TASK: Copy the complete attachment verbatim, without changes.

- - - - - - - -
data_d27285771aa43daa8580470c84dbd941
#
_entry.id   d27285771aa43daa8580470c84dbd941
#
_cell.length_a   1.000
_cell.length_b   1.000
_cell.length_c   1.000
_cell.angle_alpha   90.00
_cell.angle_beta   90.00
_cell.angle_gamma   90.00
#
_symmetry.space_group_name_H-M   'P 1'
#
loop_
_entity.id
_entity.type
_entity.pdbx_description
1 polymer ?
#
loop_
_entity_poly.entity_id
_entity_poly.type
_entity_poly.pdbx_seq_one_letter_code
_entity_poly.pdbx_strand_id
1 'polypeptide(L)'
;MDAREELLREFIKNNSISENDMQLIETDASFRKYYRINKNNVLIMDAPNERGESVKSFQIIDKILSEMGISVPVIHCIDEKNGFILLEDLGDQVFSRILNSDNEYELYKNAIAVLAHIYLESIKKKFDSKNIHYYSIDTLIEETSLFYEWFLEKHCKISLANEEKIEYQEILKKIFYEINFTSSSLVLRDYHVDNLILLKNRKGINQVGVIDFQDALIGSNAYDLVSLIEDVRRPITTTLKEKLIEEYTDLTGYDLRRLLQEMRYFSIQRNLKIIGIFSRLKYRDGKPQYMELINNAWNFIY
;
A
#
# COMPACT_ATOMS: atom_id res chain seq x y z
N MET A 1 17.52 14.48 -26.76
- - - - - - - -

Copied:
data_d27285771aa43daa8580470c84dbd941
#
_entry.id   d27285771aa43daa8580470c84dbd941
#
_cell.length_a   1.000
_cell.length_b   1.000
_cell.length_c   1.000
_cell.angle_alpha   90.00
_cell.angle_beta   90.00
_cell.angle_gamma   90.00
#
_symmetry.space_group_name_H-M   'P 1'
#
loop_
_entity.id
_entity.type
_entity.pdbx_description
1 polymer ?
#
loop_
_entity_poly.entity_id
_entity_poly.type
_entity_poly.pdbx_seq_one_letter_code
_entity_poly.pdbx_strand_id
1 'polypeptide(L)'
;MDAREELLREFIKNNSISENDMQLIETDASFRKYYRINKNNVLIMDAPNERGESVKSFQIIDKILSEMGISVPVIHCIDEKNGFILLEDLGDQVFSRILNSDNEYELYKNAIAVLAHIYLESIKKKFDSKNIHYYSIDTLIEETSLFYEWFLEKHCKISLANEEKIEYQEILKKIFYEINFTSSSLVLRDYHVDNLILLKNRKGINQVGVIDFQDALIGSNAYDLVSLIEDVRRPITTTLKEKLIEEYTDLTGYDLRRLLQEMRYFSIQRNLKIIGIFSRLKYRDGKPQYMELINNAWNFIY
;
A
#
# COMPACT_ATOMS: atom_id res chain seq x y z
N MET A 1 17.52 14.48 -26.76